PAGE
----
Life Lessons from Academia

They say that no matter what you study – regardless of how irrelevant it might seem at the time – someday you’ll find a use for that stored-up knowledge. I’m not just talking about university, but about all kinds of other options for learning. The banquet table is groaning with wide and spectacular choices.
     When I decided to take a degree in Sociology, back in the mid-‘Sixties, it was locally considered a fledgling and rather wishy-washy field. The “real academics” took majors in History, English (I did that too), various languages and so on – and the heavy hitters went for the hard sciences, Maths, Engineering, whatever else had clout. Or they did a Business Administration degree, which was called “Commerce” back then. We also had Computer Science departments – without the internet. Imagine.
      Soc majors, and Political Science types as well, were kind of a fringe element. Our courses included research methodology and other assorted topics that were just as tough as anyone else’s courses. Still, who really cared, except us? We didn’t fit so well.
      I even have a university medal somewhere, which I received for highest standing in my major field. I put it away, which means I misplaced it, and ended up becoming a teacher. I taught everything from English Lit to Phsyical Geography to History to Drama. Anything but Soc! Eventually, when that discipline was added to the high school curriculum, I wasn’t the one assigned to teach the course. This seemed kind of strange: I think I was the only one on staff with a Soc degree. Then again, I didn’t even ask if I could have that course. I kept quiet; I was used to those I already knew. Inertia is a dangerous position. My minor was Psych and that was also considered “soft” so I ignored it, too. Now there’s even a Psych course in high school. I view this as a most positive step.
      So today I look around me, and I realize that a Sociology background can finally be made relevant. Social scientists work with human beings, not lab rats or chemical formulae. And it is human beings, at the moment, who are providing Mother Earth with some very awkward parenting moments. Who better to assess certain situations – including the volatility of the Middle East, the refugee crisis, and the challenges presented by disaffected recruits to gangs (military, ideological and/or street), than someone trained in this area? Who better to study the range of societal variables than people trained to look at populations as a whole, and how individuals relate to these populations? We do understand a bit about demographics, migration trends, ethnic and regional complexities, gender roles, educational and occupational distributions, social and cultural expectations and stratification. We’re no longer soft-core. We “know stuff”. We can even “do stuff”.
      My bucket list includes a return to university, because I love learning, and I thrive in that setting. I’d want to revisit Sociology first of all. This is probably a pipe dream; it’s expensive and demands a certain level of mobility. My degree was long ago and life has intervened since then. Would I get credit for any of my experiences in the interim? I might be a tad lazy these days as well. Call it “age”, I suppose. Other than more letters after my name, I wouldn’t gain anything except more knowledge. And then there’s the interaction with others of different ages. THAT is something I’d truly enjoy!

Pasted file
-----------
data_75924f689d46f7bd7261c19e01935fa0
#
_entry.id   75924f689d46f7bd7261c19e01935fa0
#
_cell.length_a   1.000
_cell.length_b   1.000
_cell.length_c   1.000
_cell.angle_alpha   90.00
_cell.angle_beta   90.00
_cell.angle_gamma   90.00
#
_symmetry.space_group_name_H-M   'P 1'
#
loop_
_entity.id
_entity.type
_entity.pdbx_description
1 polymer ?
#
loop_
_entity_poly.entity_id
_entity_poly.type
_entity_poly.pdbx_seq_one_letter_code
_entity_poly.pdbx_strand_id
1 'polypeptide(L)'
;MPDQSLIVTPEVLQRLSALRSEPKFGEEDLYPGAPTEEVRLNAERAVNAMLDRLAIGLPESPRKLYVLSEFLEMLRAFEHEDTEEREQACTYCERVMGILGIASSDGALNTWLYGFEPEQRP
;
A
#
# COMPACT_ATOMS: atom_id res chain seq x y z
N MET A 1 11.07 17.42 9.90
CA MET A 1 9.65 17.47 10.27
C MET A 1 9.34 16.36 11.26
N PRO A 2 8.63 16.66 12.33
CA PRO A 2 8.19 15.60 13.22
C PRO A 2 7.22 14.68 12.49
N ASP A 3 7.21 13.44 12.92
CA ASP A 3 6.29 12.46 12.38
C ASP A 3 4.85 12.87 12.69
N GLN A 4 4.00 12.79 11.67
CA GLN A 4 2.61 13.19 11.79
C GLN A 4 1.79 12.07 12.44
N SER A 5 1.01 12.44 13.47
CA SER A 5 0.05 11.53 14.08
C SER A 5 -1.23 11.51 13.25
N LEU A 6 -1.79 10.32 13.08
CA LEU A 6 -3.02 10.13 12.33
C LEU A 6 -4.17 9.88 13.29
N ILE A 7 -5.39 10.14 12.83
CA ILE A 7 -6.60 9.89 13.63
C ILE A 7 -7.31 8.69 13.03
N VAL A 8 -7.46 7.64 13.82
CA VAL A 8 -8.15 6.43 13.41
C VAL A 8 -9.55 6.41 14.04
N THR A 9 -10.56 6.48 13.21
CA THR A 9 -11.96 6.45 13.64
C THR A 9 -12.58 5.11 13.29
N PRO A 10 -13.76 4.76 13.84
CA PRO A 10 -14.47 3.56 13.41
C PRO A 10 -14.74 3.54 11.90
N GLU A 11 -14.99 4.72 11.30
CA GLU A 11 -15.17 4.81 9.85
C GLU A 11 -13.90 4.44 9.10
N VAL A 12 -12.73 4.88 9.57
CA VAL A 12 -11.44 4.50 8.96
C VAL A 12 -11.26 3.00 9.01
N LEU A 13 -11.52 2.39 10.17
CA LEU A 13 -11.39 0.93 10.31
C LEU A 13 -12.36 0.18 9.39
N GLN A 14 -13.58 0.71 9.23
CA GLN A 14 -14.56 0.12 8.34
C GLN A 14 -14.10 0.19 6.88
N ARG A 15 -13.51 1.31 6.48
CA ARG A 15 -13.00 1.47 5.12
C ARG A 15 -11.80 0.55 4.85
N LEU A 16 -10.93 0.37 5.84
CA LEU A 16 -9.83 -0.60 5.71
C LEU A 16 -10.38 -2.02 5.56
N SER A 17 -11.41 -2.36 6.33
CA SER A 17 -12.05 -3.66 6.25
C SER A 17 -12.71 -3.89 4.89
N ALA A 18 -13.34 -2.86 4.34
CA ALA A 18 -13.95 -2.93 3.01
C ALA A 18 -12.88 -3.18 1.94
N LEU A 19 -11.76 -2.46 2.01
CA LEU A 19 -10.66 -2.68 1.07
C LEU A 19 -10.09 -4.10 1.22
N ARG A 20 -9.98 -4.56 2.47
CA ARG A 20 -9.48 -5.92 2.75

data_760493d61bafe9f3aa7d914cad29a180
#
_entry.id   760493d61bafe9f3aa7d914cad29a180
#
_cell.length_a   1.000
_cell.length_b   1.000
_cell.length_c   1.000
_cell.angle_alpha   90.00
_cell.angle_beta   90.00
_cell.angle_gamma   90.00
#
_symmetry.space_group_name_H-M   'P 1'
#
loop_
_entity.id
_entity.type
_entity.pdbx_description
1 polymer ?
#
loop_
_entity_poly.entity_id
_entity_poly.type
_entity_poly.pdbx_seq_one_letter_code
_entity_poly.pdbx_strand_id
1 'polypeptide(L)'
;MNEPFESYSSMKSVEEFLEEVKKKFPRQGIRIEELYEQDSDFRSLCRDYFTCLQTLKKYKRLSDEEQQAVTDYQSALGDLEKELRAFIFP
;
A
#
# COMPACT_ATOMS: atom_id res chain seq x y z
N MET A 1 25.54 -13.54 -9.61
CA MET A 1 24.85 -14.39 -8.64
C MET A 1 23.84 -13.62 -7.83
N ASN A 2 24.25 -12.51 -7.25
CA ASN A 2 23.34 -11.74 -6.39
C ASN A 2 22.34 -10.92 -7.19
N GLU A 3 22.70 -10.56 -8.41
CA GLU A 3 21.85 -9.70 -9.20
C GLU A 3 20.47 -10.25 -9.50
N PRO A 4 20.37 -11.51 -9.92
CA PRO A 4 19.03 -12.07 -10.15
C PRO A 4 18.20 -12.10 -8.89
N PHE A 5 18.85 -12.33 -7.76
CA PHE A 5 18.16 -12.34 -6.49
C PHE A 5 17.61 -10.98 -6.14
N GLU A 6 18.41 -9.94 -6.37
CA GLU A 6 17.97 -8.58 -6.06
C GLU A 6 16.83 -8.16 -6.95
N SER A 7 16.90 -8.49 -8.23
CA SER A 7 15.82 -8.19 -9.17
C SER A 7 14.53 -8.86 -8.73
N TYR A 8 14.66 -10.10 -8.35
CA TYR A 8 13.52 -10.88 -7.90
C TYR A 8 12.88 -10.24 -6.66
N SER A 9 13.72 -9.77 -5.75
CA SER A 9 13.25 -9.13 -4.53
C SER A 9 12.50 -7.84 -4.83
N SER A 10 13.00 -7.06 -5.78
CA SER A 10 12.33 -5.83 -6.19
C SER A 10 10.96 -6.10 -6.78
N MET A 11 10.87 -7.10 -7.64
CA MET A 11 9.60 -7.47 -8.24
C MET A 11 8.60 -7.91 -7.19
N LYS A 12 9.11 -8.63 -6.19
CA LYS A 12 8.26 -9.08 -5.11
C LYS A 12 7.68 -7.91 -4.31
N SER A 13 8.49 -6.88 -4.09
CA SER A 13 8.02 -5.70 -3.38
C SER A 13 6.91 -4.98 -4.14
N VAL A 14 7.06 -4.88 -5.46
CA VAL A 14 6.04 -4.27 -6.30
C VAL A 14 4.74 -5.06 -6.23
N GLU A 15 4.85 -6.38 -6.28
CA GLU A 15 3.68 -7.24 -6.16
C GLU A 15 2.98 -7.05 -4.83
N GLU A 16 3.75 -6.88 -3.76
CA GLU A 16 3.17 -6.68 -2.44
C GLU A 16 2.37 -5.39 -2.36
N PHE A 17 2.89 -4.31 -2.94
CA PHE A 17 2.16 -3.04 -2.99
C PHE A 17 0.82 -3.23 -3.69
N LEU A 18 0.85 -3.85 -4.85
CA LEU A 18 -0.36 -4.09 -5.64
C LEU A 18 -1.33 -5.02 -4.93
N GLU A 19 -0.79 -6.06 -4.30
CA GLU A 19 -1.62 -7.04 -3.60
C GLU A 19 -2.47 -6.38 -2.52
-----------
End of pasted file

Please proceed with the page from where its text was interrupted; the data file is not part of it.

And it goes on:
Still, I can draw on those long-ago years and courses, at last. I feel rather good about that. They weren’t a waste of my time after all. And there’s the thing: nothing learned is ever wasted. The older I get, the more I believe this.                                                                                                                If you’re taking any particular program or school course or workplace training and someone asks, “Why on earth would you want to do THAT?” – just smile and say, “Someday, I might need it.” You might be surprised when this happens.

 

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2 thoughts on “Life Lessons from Academia

  1. I am a high school English teacher and I agree with everything you have said in this blog. I just had this argument with someone close to me. I told them that merely experiencing something is a benefit for every human being because the experience gives you “something” that non-experience cannot which is “Knowledge”. Without experience you have no “knowledge” of that thing you did not experience but with experience you have “knowledge” of that thing. This is true about learning too, at the moment you learn something you may not understand how its a benefit at that moment but that only means you did not understand at the moment how it was a benefit, you have not discovered how it is a benefit, and you have not seen the correlation to what you learned to other things. Knowledge is always better than having no knowledge.

    • Thanks so very much. I’ve just updated this post, since the formatting kept veering off in its own direction. What a lovely response! I’m so pleased that you’ve commented. I taught senior English for years and wish I had a dollar for every time a student asked me, “Why do we study Shakespeare, anyhow?” Sometimes, years later, someone will tell me that one play or another has finally made sense, because the character’s situation relates to this individual’s adult life. Once we learn to recognize common themes and concerns running through literature – or whatever else – then we can make connections.

      Your students are very fortunate to have you teaching them.

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